ROME – What should have been an enjoyable outing for seven children in western Sydney on Feb. 1, 2020, turned into one of the worst road tragedies Australia has seen in recent times.

Leila and Daniel Abdallah lost half of their children in the blink of an eye; three of their six children died at the scene. They also lost a niece in the accident, and three more children, including their daughter, were severely wounded.

The man responsible for the tragedy was a driver under the influence of drugs and alcohol who was driving three times the speed limit.

In March of this year, the Abdallahs welcomed a new daughter, Selina, named by one of her sisters in honor of Sienna and Angelina, the two daughters killed in the accident.

The Maronite Christian couple somehow managed to forgive the driver who killed their children, and on Saturday, they will share their witness in the 10th World Meeting of Families, currently taking place in Rome.

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Their talk, “Forgiveness as a path to holiness,” will be the second to last presentation before the June 22-26 encounter closes.

In 2020, the news coverage of the accident quickly turned from tragedy to amazement over Leila’s public forgiveness of the driver: “I don’t hate him. I think in my heart I forgive him, but I want the court to be fair.”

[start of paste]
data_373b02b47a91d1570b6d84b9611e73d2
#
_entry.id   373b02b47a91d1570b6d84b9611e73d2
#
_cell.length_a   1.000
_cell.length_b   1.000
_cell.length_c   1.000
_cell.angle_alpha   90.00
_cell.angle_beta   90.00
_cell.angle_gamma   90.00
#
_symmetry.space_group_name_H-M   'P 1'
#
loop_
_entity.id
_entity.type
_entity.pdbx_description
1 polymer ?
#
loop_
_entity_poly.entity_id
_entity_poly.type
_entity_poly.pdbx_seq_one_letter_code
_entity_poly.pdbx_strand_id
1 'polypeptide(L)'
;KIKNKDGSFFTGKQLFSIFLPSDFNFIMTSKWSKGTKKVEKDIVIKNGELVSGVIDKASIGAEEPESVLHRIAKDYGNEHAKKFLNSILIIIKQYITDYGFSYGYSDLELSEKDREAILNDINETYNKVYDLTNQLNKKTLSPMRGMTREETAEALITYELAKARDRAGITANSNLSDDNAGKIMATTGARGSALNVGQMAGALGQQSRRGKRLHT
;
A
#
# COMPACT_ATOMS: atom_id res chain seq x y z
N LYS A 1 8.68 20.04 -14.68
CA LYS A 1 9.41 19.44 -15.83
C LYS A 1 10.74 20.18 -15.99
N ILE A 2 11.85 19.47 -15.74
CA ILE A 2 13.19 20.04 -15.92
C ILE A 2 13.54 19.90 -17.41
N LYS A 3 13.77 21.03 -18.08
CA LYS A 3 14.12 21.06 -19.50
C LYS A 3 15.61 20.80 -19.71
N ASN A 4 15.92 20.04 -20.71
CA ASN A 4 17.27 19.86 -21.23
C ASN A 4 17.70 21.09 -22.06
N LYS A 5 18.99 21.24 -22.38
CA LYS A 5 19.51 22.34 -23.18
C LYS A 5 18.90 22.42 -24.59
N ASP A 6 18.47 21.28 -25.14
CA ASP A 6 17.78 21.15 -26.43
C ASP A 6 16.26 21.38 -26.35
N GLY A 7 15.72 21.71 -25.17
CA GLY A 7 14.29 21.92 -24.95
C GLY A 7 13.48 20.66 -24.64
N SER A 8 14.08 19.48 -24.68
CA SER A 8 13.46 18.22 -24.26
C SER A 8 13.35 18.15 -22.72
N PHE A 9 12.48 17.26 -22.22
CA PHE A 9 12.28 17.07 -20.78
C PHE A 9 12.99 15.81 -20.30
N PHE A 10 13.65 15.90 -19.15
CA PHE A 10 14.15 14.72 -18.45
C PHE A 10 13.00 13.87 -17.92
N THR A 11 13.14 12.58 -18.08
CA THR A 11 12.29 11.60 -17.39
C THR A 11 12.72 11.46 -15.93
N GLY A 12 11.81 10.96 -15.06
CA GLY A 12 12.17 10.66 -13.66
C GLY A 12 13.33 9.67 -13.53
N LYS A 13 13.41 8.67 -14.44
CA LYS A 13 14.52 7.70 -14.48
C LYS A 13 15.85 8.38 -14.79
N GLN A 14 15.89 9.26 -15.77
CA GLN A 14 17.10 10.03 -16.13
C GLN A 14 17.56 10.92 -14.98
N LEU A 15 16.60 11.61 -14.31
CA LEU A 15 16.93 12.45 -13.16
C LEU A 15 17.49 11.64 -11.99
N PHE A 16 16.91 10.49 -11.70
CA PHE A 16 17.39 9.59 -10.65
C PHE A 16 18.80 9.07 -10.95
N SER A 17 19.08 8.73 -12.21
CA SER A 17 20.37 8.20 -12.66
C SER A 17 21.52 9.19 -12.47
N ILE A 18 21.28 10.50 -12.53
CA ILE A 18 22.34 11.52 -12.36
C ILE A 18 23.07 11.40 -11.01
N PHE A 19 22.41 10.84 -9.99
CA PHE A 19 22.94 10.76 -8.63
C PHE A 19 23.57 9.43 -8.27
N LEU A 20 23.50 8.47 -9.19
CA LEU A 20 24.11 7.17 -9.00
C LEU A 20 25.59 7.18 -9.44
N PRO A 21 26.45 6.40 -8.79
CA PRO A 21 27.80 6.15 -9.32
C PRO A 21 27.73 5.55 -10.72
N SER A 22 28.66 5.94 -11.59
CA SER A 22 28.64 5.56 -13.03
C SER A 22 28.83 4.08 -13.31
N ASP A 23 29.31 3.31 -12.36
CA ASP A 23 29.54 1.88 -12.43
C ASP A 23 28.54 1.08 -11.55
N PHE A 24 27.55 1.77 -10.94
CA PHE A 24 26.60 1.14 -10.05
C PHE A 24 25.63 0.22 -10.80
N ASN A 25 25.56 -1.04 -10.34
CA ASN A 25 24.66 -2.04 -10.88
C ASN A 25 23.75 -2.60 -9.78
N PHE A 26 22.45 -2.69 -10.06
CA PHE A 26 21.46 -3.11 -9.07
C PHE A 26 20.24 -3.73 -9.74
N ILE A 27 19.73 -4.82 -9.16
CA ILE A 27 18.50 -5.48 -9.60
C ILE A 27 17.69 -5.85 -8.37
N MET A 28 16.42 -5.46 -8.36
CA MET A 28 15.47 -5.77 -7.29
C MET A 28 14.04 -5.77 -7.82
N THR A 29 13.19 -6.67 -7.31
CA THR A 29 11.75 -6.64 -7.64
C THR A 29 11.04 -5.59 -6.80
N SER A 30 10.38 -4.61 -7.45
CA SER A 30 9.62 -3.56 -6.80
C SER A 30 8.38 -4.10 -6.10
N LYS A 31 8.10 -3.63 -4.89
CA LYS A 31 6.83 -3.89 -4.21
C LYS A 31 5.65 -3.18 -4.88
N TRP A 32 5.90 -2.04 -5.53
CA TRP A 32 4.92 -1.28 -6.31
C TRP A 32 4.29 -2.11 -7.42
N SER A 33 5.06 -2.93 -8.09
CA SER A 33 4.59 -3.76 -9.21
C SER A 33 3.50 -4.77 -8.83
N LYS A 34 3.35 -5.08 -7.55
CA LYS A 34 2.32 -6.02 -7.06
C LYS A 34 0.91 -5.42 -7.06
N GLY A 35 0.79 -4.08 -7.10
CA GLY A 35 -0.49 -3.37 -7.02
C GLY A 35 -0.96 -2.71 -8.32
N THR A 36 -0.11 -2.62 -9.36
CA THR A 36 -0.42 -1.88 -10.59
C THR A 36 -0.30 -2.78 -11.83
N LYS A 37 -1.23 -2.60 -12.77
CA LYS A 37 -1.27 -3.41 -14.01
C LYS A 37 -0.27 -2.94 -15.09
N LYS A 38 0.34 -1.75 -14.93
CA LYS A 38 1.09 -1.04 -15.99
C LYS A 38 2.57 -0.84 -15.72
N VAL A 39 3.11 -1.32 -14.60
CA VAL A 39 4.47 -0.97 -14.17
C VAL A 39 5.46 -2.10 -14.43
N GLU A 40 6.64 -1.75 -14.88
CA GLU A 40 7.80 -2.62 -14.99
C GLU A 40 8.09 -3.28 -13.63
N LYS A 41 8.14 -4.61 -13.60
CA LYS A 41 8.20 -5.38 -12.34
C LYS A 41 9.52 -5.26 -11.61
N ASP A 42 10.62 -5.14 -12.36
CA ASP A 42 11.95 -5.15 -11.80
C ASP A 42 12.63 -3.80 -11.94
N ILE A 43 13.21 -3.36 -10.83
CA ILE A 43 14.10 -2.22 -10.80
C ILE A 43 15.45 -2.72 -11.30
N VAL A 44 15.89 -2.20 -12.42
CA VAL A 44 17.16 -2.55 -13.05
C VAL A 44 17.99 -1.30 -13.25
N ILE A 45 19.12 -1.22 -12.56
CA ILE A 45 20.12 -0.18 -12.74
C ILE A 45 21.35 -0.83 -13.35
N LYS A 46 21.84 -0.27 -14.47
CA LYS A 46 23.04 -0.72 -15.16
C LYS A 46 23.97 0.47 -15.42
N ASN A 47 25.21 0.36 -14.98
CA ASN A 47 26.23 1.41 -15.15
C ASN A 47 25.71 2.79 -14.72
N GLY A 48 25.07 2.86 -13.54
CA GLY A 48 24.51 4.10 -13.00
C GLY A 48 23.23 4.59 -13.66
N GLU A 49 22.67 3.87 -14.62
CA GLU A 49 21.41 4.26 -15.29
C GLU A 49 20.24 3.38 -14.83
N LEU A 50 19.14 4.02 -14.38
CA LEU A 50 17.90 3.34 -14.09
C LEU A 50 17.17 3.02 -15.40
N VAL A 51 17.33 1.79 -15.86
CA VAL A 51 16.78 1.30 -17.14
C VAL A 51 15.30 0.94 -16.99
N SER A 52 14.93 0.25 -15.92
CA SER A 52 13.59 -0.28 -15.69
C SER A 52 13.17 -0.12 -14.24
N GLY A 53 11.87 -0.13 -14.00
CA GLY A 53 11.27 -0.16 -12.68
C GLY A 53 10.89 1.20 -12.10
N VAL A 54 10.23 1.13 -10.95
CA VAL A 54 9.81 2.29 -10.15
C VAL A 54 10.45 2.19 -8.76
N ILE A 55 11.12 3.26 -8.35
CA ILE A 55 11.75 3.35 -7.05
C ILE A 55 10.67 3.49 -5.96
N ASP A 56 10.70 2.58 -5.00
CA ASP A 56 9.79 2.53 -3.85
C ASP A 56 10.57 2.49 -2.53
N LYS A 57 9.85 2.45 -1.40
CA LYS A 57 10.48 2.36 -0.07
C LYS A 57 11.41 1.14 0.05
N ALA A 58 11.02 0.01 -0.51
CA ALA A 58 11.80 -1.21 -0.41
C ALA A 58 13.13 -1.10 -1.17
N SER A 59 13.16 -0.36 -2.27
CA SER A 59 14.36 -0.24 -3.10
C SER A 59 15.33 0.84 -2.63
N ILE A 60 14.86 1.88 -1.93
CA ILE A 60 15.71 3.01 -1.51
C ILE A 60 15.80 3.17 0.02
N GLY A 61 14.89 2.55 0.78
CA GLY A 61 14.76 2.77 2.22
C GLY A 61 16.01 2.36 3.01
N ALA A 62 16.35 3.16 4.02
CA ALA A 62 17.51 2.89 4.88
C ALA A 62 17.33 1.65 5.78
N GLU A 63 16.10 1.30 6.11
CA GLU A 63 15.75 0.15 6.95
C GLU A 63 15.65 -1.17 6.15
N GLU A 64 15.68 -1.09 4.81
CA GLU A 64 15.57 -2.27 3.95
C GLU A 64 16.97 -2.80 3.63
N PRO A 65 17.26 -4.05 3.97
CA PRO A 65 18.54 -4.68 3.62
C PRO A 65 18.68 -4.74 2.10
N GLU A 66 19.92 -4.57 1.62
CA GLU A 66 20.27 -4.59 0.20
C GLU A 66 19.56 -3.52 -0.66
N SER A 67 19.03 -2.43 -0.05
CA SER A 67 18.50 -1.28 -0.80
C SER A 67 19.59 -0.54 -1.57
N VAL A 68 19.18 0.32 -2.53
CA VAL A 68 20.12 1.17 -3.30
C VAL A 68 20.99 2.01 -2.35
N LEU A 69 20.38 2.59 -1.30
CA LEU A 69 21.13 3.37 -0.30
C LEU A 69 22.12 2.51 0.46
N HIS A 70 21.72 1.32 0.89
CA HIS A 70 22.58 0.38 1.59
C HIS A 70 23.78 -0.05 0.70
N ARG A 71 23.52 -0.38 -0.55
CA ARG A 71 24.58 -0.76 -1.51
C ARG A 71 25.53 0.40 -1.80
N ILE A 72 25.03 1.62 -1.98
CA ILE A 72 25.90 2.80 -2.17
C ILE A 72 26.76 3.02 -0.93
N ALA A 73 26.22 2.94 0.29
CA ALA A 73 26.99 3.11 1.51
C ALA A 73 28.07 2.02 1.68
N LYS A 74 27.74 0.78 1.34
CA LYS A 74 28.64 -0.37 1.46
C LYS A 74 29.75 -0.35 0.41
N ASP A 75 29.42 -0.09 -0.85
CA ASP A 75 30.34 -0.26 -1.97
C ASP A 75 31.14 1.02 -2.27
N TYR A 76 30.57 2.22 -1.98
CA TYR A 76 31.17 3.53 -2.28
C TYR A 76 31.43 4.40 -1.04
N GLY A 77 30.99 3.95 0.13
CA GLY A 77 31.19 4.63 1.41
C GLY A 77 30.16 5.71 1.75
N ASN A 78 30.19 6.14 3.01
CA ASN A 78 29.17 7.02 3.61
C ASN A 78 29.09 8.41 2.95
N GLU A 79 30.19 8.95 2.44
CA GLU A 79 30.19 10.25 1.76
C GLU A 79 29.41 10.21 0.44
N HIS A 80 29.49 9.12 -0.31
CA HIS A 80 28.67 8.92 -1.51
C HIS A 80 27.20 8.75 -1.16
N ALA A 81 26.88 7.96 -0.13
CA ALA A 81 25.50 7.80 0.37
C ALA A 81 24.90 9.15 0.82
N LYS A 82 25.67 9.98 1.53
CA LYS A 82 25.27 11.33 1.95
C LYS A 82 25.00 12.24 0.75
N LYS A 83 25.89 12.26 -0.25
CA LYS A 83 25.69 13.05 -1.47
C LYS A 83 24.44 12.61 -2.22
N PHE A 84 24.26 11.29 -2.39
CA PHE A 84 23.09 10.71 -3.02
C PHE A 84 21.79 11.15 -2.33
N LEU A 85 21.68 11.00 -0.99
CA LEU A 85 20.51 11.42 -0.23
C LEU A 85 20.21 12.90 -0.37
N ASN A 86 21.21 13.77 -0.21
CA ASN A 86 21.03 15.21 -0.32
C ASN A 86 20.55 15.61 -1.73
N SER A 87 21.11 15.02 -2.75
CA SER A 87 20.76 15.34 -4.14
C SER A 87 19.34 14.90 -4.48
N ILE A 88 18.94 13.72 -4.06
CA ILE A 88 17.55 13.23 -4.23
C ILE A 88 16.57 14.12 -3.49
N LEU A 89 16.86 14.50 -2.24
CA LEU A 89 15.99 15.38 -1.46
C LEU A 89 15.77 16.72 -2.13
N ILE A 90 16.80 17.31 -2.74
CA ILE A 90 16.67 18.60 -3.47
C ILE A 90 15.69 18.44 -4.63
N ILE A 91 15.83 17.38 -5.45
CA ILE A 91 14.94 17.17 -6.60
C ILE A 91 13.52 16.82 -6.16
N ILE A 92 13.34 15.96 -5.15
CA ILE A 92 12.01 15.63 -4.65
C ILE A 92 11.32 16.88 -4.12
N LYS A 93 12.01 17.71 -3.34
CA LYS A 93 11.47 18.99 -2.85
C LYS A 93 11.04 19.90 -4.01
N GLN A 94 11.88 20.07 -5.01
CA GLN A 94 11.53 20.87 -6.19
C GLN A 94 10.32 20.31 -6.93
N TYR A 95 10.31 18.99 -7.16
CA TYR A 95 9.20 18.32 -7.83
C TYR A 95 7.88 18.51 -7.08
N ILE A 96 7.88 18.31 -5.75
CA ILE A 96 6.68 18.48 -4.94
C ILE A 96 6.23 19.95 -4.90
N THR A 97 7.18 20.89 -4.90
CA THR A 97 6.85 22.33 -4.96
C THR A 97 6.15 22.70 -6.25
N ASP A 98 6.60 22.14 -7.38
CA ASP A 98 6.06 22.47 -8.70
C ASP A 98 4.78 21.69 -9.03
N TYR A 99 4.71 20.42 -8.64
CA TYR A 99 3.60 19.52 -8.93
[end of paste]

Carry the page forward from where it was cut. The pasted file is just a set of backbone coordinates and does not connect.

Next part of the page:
Opinion columnists questioned her decision to forgive a man who’d run over seven children, her decision to hold on to her faith when faced with such tragedy, and her call for those who offered help to pray the rosary for her children.

Following her request, thousands gathered at the site of the accident every night to pray the rosary; and they kept coming until the funeral.

Speaking with Crux on Thursday, Leila said, “Forgiveness at that time, I believe, came from the Holy Spirit.”

“I’ve been practicing forgiveness all my life, on a daily basis: when you forgive your parents, your siblings, your friends, your spouse,” she said. “These are all small acts of forgiveness, but overall, you have to start forgiving the little things in order to be able to forgive the big things.”

During the first year after the tragedy, Daniel said, he was grieving and living in the past. But then he experienced “a God moment,” during which he felt God was urging him to stop looking behind for his children and see that “they are in front of you.” This has allowed him to change his attitude, and instead of being constantly brought down by the tragedy, he wakes up every day knowing that it brings him “a day closer to reuniting with them. Each anniversary is a year closer to reuniting with them. Death has now become something beautiful; it is no longer something foreign for us. It is a difficult time, it doesn’t dull the pain, but it helps you focus on the next life.”

The “next life,” both agreed, is what truly matters, to the point that Daniel considers parenthood his most important job, and it involves only one goal: “Helping them get to heaven.”